Charity Market Wharf vendors refuse to relocate

…as wharf continues to rapidly deteriorate
…calls for swift action from Central Govt

By Lakhram Bhagirat

Despite a report presented by the engineer of the Public Infrastructure Ministry claiming that the Charity Market Centre Wharf has sunk more than six inches and poses a serious risk to life and limb, the vendors utilising the area are refusing to relocate until the ministry mobilises a team to execute urgent repairs.
The vendors adopted that position during a consultation exercise with

Some of the rotten pillars at the wharf (Dexter Ceres photos)

representatives from the Regional Democratic Council and the Charity/Urasara Neighbourhood Democratic Council on Tuesday.
Vice Chairman of the Region, Nandranie Coonjah, said the Market Centre Wharf at Charity has been engaging the attention of the region’s Works Committee since August of 2017, and that is the reason for the initial study on the wharf. She explained that the regional engineer was engaged, and he ventured below the wharf and discovered the rapid deterioration.
“We are concerned about the human resources. Should the wharf collapse, a lot of

A section of the wharf that has been separated from the street due to the sinking

lives are going to be lost; so the Works Committee came up with the recommendation to have consultation and to close the wharf until something can be done. However, the meeting was organized, we had 18 vendors on board, and they vented their concerns,” she noted.
The VC explained that the consultation was held on Tuesday at the Charity Market Square with the vendors, along with the Assistant Regional Executive Officer, NDC representatives, and the engineer; where a presentation on the condition of the wharf was done.
“The engineer gave them a synopsis of what was happening, and what is more disturbing is that this wharf is tied to the public road and the engineer indicated that this wharf is leaning towards the Pomeroon River. Who knows about the Pomeroon knows that it is the deepest river in Guyana, and should that wharf sink in the river, then it is going to pull the entire road, and Charity is a vulnerable area due to the soil texture, and the entire housing/business area could be flooded should this wharf go overboard,” she reported.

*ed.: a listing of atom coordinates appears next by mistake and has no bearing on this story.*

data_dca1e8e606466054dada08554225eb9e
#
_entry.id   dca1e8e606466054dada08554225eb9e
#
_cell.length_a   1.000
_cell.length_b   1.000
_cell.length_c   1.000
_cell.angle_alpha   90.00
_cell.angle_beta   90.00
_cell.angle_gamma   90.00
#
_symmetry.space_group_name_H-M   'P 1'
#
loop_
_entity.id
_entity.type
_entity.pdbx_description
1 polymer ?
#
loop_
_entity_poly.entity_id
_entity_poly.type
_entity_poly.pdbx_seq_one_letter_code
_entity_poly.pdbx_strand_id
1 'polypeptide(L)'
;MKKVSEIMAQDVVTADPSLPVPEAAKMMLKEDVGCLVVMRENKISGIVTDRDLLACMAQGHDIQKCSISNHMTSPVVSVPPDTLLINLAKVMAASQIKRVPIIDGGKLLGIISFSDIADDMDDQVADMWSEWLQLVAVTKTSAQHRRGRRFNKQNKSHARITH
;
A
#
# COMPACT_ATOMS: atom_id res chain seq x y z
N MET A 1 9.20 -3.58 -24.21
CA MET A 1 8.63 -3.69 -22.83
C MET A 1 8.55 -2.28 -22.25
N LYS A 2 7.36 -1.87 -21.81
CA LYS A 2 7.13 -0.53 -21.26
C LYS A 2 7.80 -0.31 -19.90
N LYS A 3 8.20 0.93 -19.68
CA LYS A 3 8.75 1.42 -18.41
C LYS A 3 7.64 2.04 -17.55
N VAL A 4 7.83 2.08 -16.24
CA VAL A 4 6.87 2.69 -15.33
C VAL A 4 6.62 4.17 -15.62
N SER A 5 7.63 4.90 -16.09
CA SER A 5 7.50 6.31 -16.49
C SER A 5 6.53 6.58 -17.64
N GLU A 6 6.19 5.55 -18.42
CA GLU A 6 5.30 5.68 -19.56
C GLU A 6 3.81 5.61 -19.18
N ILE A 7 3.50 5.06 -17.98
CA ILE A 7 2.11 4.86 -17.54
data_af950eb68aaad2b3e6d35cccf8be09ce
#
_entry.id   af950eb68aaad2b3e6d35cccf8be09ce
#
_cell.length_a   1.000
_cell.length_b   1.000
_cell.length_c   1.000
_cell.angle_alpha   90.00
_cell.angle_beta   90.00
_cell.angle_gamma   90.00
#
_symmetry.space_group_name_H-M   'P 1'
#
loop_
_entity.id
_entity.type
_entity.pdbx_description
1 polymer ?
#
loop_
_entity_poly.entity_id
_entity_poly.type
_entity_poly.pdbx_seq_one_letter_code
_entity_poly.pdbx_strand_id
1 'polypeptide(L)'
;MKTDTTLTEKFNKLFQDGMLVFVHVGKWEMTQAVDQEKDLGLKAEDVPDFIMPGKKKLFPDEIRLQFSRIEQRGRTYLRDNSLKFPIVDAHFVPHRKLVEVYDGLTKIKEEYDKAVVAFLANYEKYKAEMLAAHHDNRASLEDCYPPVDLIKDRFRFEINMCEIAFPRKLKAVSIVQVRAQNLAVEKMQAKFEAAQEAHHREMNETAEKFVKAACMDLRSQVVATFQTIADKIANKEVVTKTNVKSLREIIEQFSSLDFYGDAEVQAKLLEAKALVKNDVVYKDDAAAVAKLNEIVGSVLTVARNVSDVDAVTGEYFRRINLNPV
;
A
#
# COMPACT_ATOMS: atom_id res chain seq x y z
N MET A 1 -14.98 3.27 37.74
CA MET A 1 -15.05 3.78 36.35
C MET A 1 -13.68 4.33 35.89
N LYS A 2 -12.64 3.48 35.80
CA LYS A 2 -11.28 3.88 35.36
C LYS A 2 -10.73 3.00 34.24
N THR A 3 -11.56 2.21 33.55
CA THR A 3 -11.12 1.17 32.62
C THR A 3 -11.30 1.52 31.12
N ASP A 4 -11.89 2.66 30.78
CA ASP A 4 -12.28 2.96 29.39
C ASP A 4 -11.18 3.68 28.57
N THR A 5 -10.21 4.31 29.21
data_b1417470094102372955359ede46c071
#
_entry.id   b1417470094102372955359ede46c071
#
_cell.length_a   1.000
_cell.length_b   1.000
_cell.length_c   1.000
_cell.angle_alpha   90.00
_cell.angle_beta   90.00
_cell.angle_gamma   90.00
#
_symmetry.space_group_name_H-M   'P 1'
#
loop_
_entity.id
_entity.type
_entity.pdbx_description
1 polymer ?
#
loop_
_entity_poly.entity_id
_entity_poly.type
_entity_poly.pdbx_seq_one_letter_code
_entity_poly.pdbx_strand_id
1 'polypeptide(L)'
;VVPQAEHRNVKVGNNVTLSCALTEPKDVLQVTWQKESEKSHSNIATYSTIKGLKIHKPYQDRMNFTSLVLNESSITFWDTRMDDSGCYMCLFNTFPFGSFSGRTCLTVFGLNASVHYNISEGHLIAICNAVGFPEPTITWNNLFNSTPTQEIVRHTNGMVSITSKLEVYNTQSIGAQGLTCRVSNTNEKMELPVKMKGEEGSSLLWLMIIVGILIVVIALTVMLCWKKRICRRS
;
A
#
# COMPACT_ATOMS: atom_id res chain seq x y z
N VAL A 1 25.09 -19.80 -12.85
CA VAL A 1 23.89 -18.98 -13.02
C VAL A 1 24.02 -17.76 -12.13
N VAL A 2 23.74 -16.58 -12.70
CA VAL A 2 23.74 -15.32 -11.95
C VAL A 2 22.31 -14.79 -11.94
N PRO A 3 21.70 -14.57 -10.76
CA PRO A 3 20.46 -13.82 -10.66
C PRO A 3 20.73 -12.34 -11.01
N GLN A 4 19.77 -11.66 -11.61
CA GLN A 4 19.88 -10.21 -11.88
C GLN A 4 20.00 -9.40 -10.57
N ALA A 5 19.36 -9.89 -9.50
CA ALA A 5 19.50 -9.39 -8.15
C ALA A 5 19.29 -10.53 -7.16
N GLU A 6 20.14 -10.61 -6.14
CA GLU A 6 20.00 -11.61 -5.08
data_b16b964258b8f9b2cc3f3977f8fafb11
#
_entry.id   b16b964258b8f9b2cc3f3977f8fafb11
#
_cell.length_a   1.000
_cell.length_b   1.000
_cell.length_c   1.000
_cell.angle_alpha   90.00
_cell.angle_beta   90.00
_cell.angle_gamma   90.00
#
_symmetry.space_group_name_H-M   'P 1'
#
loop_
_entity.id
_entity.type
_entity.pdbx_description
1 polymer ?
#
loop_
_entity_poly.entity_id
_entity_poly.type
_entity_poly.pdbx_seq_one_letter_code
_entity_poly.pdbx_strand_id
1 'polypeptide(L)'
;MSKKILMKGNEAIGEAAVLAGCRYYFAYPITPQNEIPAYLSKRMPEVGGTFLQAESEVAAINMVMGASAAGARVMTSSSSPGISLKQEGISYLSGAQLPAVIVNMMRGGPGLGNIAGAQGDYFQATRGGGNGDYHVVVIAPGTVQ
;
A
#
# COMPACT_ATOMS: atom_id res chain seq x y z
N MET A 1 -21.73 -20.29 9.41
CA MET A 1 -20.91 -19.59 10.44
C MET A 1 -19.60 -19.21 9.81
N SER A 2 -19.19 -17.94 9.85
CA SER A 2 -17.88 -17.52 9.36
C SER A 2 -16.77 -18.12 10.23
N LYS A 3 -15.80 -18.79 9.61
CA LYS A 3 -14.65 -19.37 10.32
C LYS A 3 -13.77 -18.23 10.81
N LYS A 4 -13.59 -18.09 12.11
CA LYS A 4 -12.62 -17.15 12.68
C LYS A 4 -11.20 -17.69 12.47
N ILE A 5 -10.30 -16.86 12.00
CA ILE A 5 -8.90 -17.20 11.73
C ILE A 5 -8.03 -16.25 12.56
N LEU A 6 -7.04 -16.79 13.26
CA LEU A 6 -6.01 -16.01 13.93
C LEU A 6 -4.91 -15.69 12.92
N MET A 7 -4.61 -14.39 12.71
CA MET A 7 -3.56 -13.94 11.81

Coonjah said that all that information was related to the vendors, but despite that, the vendors are adamant that they would remain there until Public Infrastructure Minister David Patterson mobilise his technical team and visit them and instruct their relocation.
She said the NDC has already blocked off some parts of the wharf to prevent trucks from accessing it, so that the weight would not sink the wharf more.
The VC also noted that after the vendors were steadfast in the refusal to move, the meeting ended and the team took a walk around the area. The engineer pointed out that the wharf has sunken by at least two additional inches and the cracks are getting wider.
Deteriorating state
When Guyana Times visited the Market Centre on Thursday, large cracks were observed on the floor, with several rotting boards. Further, most of the piles beneath the wharf were determined to be no longer able to support the structure. The solid concrete wharf is thus sitting precariously on a few remaining piles, and the prognosis is that it would likely collapse.
The vendors reported that they are aware of the dangers posed by the sinking wharf, but they need a solid plan before they can relocate their businesses.
“I selling here over 10 years now, and I know this wharf a sink, but we can’t just pack up and move just so, because business done bad already and then we nah go know how long them go take to fix this place. We need a proper plan with the Government,” vendor Andrew (only name given) noted.
Meanwhile, Regional Chairman Devanand Ramdatt has said the wharf has deteriorated significantly, and he would have raised the issue with the Regional Executive Officer and the Public Infrastructure Ministry. He noted that one of their RDC Councillors sits on the National Sea Defence Board and would have raise the issue at that level, and a team would have visited the wharf subsequently and registered its concerns.
“I think it is prudent for us to have the ministry and its technical team to give definitive answers. If we’re to move those vendors as of now, the decision to relocate and for vendors to operate they have to be given clear timelines, and the ministry needs to get on the ground and to have the interactions with our people…It is a very dangerous situation there in Charity,” he lamented.
Ramdatt believes that little is being done in terms of safety and remedial works to the wharf. The structure is 32 years old and requires urgent attention, since over 30 persons utilize it for vending and countless other for other purposes. It is also a parking area for many persons using their boats to traverse the Pomeroon River.